Which vehicles are to be cleaned?
When selecting and equipping a wash system for commercial vehicles, it is important to first clarify which vehicle types are to be cleaned. Construction vehicles with special structures are difficult to clean and usually require the use of a high-pressure cleaner as they cannot be driven through gantry washes. Alternatively, it is possible to install stationary spray arches without brushes for these vehicles. In contrast to a gantry wash, these arches do not move – instead the vehicles are driven through them and washed without making contact. This enables the vehicles to be washed without a great deal of manual labour. Articulated lorries, buses and trucks with box superstructures, on the other hand, can be cleaned far more efficiently with stationary gantry or mobile brush wash systems.
Vehicle wash for own purposes or as a contract business?
It is also important to consider whether the wash systems are to be used for a fleet company's own purposes or additionally or exclusively as a contract business. If they are to be used primarily for a fleet company's own purposes, the size and technical design of the systems depend on the number and type of vehicles. In the case of mixed fleets, a combined wash system may be required. This may also make it necessary to incorporate manual washing with high-pressure cleaners in addition to a gantry or mobile brush wash system for trucks.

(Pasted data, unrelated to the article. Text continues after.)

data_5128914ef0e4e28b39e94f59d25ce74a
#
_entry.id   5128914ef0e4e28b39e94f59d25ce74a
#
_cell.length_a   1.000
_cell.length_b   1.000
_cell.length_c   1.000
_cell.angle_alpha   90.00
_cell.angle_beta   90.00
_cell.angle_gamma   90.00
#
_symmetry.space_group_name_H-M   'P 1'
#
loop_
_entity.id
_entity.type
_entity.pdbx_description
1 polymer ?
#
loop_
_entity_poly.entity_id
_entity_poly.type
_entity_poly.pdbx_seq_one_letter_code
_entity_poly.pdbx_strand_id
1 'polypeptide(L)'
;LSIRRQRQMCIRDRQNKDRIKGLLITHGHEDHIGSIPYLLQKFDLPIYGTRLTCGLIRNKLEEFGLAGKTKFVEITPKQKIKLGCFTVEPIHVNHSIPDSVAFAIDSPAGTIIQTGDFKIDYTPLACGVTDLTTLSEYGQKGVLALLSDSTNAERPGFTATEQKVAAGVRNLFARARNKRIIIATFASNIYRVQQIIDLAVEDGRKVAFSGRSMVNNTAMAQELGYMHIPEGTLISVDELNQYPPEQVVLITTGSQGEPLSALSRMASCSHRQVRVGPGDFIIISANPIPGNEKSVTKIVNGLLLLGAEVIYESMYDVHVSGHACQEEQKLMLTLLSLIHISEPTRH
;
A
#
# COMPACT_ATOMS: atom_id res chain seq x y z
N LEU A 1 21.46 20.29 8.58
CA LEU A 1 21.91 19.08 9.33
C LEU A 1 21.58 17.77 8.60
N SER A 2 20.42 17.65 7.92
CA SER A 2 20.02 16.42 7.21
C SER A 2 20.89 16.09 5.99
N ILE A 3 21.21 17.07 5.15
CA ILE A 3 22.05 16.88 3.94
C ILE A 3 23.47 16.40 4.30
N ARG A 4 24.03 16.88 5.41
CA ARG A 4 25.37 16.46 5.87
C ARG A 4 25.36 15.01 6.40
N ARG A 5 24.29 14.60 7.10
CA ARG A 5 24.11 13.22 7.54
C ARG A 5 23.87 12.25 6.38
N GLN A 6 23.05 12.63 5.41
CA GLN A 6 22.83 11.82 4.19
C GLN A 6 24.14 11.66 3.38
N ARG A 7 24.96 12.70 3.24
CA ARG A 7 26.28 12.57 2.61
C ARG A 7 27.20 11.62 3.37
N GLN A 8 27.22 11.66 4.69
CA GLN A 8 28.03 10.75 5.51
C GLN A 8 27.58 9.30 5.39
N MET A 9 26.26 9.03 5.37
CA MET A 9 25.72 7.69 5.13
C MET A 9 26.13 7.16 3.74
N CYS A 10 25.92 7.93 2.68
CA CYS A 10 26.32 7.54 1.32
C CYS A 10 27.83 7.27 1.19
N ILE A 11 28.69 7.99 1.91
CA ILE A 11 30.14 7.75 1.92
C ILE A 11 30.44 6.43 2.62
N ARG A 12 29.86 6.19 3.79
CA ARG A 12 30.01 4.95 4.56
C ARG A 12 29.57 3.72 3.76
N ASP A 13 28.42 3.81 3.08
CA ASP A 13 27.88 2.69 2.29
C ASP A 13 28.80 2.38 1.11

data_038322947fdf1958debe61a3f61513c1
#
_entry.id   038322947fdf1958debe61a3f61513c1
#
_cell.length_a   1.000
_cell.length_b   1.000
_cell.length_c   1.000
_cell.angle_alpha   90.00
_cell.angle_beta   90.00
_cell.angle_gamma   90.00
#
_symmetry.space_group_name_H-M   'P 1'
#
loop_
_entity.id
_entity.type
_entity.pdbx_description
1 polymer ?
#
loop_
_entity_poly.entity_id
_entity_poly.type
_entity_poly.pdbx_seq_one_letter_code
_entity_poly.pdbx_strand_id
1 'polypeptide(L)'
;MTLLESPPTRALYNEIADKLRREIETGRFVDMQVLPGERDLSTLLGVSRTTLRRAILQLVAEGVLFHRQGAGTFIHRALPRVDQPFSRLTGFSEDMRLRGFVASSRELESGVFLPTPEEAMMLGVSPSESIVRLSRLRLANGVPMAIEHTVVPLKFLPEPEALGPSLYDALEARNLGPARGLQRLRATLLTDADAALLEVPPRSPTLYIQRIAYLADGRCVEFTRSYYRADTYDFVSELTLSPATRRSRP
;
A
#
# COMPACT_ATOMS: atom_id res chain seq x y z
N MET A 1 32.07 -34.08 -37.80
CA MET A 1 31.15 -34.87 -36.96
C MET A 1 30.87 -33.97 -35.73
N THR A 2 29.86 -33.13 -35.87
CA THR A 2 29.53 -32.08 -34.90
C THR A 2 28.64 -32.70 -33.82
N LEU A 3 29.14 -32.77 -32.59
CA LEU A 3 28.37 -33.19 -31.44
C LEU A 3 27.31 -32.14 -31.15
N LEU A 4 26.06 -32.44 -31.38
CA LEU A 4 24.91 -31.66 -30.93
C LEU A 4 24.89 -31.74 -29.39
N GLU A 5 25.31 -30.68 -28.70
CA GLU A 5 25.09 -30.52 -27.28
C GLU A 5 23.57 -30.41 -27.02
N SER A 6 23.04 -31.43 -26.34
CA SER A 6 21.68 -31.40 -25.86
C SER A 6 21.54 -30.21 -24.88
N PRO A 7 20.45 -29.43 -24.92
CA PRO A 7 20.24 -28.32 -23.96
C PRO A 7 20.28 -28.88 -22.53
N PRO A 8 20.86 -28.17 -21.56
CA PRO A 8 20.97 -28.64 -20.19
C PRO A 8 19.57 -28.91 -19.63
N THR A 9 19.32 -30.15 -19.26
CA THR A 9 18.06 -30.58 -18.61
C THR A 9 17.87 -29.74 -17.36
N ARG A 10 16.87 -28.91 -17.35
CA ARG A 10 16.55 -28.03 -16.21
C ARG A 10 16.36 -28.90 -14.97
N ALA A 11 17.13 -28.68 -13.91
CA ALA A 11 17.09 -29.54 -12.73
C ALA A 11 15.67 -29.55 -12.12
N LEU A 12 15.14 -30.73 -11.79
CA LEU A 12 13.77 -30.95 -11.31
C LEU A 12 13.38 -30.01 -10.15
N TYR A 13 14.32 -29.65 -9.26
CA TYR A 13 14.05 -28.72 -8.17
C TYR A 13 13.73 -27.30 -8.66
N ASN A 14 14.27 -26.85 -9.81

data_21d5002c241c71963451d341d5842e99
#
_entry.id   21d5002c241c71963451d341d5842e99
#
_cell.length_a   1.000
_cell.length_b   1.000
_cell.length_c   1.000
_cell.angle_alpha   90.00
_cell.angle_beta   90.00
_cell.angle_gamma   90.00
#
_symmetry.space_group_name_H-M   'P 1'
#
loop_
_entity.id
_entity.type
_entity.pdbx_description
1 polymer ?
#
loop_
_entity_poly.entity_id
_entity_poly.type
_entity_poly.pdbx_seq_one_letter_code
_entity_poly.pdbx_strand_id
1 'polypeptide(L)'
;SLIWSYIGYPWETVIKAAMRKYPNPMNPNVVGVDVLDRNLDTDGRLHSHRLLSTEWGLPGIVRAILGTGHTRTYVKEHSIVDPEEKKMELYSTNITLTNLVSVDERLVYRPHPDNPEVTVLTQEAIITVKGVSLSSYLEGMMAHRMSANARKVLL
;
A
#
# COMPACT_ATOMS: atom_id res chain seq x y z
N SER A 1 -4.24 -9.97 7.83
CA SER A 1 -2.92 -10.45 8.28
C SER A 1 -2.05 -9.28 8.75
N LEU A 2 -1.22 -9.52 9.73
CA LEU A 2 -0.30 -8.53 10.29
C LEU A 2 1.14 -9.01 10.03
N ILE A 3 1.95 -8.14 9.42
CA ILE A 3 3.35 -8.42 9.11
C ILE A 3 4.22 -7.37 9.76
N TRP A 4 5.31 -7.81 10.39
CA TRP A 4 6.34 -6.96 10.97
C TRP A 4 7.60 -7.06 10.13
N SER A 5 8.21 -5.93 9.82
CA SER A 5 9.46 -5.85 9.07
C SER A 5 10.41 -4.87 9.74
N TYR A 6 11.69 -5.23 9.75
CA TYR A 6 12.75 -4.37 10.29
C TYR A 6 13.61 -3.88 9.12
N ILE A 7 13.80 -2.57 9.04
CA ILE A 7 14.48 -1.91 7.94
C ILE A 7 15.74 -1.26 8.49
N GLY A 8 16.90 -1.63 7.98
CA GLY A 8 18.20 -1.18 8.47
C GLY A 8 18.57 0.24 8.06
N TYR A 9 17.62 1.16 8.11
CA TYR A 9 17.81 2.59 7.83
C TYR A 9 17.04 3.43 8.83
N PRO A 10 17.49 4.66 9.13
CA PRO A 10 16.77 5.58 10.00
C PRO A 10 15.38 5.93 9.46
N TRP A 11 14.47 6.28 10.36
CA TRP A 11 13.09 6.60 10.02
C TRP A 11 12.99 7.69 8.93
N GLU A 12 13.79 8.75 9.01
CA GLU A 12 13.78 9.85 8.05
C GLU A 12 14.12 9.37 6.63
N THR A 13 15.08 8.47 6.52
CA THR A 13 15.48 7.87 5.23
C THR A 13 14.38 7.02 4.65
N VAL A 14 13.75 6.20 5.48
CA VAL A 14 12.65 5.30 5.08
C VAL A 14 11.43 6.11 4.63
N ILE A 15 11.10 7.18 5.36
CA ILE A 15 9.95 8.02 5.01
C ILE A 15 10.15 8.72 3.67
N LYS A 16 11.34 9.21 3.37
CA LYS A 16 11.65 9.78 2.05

The same applies to contract businesses. In this case, the wash systems chosen depend on the expected number of vehicles. This requires a thorough site analysis (e.g. number of visitors to site, number of companies based there with commercial vehicle fleets, regional competitive situations, groundwater protection laws).
Have construction and technical requirements been met?